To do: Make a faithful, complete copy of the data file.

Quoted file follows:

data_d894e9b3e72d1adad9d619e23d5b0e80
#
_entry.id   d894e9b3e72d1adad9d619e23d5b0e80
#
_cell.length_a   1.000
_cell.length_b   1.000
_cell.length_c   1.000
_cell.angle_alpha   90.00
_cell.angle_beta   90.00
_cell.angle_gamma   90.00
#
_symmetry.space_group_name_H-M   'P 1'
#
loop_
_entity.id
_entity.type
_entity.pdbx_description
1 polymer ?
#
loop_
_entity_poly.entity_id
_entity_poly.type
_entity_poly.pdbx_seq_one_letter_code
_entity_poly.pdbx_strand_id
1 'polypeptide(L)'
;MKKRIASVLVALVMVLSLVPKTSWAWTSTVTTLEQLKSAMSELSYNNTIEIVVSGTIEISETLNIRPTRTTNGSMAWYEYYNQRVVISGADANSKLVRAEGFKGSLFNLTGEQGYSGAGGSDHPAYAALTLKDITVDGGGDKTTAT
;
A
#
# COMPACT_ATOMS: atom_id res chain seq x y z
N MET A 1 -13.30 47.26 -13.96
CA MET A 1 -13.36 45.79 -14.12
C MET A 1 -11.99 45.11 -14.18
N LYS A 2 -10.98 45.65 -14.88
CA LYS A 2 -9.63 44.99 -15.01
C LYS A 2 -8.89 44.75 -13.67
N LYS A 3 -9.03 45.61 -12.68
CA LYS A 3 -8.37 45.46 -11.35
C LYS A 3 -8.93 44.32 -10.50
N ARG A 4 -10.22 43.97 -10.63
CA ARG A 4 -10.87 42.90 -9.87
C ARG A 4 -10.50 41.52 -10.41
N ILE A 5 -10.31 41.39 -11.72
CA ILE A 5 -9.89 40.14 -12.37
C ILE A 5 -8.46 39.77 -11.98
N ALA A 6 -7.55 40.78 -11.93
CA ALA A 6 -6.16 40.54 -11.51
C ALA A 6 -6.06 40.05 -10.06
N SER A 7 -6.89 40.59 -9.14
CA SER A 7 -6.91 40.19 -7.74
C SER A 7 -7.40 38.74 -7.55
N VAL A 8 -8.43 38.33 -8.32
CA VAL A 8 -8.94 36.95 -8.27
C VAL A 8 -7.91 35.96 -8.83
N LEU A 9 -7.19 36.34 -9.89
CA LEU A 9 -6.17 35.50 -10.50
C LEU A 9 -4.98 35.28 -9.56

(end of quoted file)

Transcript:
data_d894e9b3e72d1adad9d619e23d5b0e80
#
_entry.id   d894e9b3e72d1adad9d619e23d5b0e80
#
_cell.length_a   1.000
_cell.length_b   1.000
_cell.length_c   1.000
_cell.angle_alpha   90.00
_cell.angle_beta   90.00
_cell.angle_gamma   90.00
#
_symmetry.space_group_name_H-M   'P 1'
#
loop_
_entity.id
_entity.type
_entity.pdbx_description
1 polymer ?
#
loop_
_entity_poly.entity_id
_entity_poly.type
_entity_poly.pdbx_seq_one_letter_code
_entity_poly.pdbx_strand_id
1 'polypeptide(L)'
;MKKRIASVLVALVMVLSLVPKTSWAWTSTVTTLEQLKSAMSELSYNNTIEIVVSGTIEISETLNIRPTRTTNGSMAWYEYYNQRVVISGADANSKLVRAEGFKGSLFNLTGEQGYSGAGGSDHPAYAALTLKDITVDGGGDKTTAT
;
A
#
# COMPACT_ATOMS: atom_id res chain seq x y z
N MET A 1 -13.30 47.26 -13.96
CA MET A 1 -13.36 45.79 -14.12
C MET A 1 -11.99 45.11 -14.18
N LYS A 2 -10.98 45.65 -14.88
CA LYS A 2 -9.63 44.99 -15.01
C LYS A 2 -8.89 44.75 -13.67
N LYS A 3 -9.03 45.61 -12.68
CA LYS A 3 -8.37 45.46 -11.35
C LYS A 3 -8.93 44.32 -10.50
N ARG A 4 -10.22 43.97 -10.63
CA ARG A 4 -10.87 42.90 -9.87
C ARG A 4 -10.50 41.52 -10.41
N ILE A 5 -10.31 41.39 -11.72
CA ILE A 5 -9.89 40.14 -12.37
C ILE A 5 -8.46 39.77 -11.98
N ALA A 6 -7.55 40.78 -11.93
CA ALA A 6 -6.16 40.54 -11.51
C ALA A 6 -6.06 40.05 -10.06
N SER A 7 -6.89 40.59 -9.14
CA SER A 7 -6.91 40.19 -7.74
C SER A 7 -7.40 38.74 -7.55
N VAL A 8 -8.43 38.33 -8.32
CA VAL A 8 -8.94 36.95 -8.27
C VAL A 8 -7.91 35.96 -8.83
N LEU A 9 -7.19 36.34 -9.89
CA LEU A 9 -6.17 35.50 -10.50
C LEU A 9 -4.98 35.28 -9.56